Jordan Harrison is a full-spectrum doula, placenta specialist, and Moon Cup distributor. During a recent conversation on menstrual cup safety on the Maya Wrap Facebook page, she stepped up and offered us straight talk on the pros and cons of using cups and and how to stay safe on the go.
Hi, Jordan! Thanks for joining us. How did you come to learn about cups?
I stumbled upon menstrual cups when I was pregnant with my son back in 2014/2015. I started researching and reading as much info as I could find about silicone menstrual cup pros and cons, safety, storage, etc.
What are the benefits? Are there any parts you dislike?
Using a menstrual cup has a few great benefits like being a reusable, one-time-buy product, meaning you’re saving money and you’re reducing your waste. One cup, when properly cared for, can last over 10 years. A Moon Cup user reported a 13-year use of her cup until her menstruation stopped. That’s incredible!
I’ve personally experienced lesser cramping. Ever noticed how you insert a tampon and then within 15 minutes the cramps begin? That has completely gone away with my use of menstrual cups because there’s no bleached or chemically treated fibers in my vagina anymore.
You’ll also notice that you bleed less when using a cup compared to a tampon. That is because the tampon is not only absorbing your menstrual blood but the other vaginal fluids that you need, making it seem like your flow is heavier than it actually is.
There can be a learning curve when it comes to using a menstrual cup and learning which fold(s) works for you so my advice is to use a cup at home during your first try. You may experience some leaking, which can be fixed by adjusting your cup position or using a different fold method. Having to clean your cup can be annoying but it’s easy to do once you get it down!
What are some basics for safe use that menstruating people (especially sleep-deprived parents) might not know?
Learning how to safely use a cup may seem hard but it’s super easy! Remember that anytime you insert something into your vagina for an extended amount of time, bacteria will grow and create a bio film. We need to break down that bio film when using cups to keep it safe and clean. Boiling between uses is a method that works well but isn’t always practical when you’re dumping your cup and reinserting right away. When this happens, you can use alcohol or toothpaste with fluoride and something to scrub it with, like a toothbrush. Scrub, rinse with hot water, and it’s good to go. (If choosing to use the toothpaste method, please be mindful of the ingredients, such as mint. You’ll want to either choose one without it or be sure to rinse your cup extremely well before reinserting your cup.)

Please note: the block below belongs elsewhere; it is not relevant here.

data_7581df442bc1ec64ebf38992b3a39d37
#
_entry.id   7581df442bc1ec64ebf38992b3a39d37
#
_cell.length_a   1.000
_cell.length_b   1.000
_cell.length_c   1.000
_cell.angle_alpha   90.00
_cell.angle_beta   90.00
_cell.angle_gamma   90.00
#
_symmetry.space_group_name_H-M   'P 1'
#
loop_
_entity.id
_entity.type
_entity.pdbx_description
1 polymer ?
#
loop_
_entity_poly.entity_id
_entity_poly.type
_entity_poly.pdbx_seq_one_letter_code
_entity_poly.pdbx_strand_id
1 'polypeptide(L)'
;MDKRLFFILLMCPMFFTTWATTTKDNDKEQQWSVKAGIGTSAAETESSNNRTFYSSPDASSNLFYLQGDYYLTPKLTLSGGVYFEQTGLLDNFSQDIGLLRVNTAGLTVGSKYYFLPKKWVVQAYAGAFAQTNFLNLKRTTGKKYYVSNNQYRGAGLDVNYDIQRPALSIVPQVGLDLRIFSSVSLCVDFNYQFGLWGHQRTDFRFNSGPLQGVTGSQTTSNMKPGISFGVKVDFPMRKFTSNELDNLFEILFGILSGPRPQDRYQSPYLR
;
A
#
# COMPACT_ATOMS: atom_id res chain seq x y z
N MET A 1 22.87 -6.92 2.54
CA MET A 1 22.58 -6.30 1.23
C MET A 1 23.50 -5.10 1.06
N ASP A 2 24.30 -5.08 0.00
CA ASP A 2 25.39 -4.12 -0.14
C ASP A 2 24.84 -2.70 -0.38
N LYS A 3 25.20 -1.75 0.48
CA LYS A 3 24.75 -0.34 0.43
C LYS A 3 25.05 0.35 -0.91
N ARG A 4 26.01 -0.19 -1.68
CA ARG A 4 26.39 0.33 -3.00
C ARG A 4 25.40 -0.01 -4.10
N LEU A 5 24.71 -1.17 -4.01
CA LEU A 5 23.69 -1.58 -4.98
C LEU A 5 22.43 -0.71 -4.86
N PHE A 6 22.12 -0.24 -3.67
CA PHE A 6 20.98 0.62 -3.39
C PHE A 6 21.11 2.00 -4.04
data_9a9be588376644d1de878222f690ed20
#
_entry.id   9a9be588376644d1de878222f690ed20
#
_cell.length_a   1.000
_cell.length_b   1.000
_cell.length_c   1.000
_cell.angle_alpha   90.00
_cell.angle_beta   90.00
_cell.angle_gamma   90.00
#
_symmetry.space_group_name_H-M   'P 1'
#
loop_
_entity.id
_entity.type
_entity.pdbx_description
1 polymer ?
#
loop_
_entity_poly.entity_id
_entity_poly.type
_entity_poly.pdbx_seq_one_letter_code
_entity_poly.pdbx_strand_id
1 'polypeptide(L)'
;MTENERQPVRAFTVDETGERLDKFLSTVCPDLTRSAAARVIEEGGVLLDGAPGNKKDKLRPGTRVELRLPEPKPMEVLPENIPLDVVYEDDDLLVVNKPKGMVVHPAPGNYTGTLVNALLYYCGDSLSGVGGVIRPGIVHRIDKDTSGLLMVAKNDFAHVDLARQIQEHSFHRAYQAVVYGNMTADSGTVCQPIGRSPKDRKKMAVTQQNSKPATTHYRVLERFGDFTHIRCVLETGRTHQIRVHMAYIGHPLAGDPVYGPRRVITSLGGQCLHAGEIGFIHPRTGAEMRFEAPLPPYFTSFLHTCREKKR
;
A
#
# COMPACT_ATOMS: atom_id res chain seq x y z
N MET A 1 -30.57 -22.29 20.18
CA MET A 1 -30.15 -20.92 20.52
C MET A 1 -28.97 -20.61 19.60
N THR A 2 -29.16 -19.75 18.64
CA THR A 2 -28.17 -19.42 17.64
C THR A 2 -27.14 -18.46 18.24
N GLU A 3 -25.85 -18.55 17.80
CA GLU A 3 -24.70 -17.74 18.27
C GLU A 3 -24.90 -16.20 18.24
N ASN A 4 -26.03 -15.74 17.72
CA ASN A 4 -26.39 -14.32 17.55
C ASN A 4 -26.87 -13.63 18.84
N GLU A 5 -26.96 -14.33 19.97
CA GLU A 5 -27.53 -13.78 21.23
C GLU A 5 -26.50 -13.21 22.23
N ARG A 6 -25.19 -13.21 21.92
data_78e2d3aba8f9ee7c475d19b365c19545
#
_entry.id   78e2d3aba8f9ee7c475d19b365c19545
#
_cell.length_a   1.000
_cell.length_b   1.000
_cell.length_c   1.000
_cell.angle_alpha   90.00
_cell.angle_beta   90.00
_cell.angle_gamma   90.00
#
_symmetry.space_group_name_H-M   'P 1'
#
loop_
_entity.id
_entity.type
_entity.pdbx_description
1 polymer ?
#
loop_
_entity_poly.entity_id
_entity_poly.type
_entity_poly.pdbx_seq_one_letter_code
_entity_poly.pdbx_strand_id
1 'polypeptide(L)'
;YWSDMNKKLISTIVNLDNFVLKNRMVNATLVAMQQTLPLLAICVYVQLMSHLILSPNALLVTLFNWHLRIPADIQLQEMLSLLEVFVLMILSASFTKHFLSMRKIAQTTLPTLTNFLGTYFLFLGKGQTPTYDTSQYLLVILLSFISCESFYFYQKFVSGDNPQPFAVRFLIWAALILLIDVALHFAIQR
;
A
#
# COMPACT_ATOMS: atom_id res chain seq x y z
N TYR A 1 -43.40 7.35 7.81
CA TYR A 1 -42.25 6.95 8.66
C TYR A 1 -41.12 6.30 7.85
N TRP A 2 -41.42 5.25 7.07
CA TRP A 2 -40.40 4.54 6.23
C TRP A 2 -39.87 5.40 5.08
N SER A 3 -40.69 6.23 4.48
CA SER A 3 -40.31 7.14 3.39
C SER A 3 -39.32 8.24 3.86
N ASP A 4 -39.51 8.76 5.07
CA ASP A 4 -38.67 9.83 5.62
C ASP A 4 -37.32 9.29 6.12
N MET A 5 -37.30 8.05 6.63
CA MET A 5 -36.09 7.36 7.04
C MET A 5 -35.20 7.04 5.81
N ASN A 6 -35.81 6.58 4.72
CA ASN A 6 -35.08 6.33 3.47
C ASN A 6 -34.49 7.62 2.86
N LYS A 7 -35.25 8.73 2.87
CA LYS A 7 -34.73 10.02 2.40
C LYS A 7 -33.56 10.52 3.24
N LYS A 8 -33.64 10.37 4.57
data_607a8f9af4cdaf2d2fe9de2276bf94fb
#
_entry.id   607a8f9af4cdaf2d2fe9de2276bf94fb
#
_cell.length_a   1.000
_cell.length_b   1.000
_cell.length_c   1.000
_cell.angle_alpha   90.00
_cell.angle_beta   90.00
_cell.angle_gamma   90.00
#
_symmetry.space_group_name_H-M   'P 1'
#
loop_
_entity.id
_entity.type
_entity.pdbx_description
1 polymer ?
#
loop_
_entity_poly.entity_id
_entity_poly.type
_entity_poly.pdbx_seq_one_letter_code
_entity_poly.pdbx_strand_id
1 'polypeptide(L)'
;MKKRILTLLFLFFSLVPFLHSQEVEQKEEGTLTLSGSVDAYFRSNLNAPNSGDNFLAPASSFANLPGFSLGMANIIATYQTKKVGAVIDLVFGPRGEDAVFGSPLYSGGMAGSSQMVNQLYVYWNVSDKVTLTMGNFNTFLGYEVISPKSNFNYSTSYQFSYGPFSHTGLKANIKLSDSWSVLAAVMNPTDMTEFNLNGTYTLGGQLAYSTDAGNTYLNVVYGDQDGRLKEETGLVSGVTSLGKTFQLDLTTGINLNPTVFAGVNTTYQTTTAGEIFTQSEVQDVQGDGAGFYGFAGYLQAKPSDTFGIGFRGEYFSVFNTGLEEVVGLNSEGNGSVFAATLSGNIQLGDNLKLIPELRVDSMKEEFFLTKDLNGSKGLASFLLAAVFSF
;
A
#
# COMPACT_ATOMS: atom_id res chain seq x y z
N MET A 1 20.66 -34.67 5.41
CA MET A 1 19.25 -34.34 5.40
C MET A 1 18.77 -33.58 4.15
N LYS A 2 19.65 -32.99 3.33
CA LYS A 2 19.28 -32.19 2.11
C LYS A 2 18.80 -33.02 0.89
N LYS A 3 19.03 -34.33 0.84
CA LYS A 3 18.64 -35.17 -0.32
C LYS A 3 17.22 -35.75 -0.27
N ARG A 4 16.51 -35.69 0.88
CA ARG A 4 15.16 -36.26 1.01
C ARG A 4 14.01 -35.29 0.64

Alternatively, alcohol wipes or wipes made for cups work well. Some people use plain soap and water to rinse between uses. It’s important to note that this method doesn’t necessarily break down the bio film but most people use this method and have not had any issues. Having a second cup on hand can be helpful and useful.
You may have seen the Consumer Reports article on menstrual cups and TSS. Was the cited study itself valid? What do you think of the reporting surrounding it?
I think anytime we see a study that shows us that bacteria can overgrow in our vaginas, it seems really scary! The study cited wasn’t actually done using human vaginas and I feel like that is super important to understand. Yes, the lab created conditions did show an overgrowth of bacteria which could lead to TSS. However, vaginal flora varies in humans and we have only 2 confirmed cases of TSS linked to the use of menstrual cups. I feel like the numbers just aren’t there to panic but we should always be vigilant and mindful of what we insert into our bodies.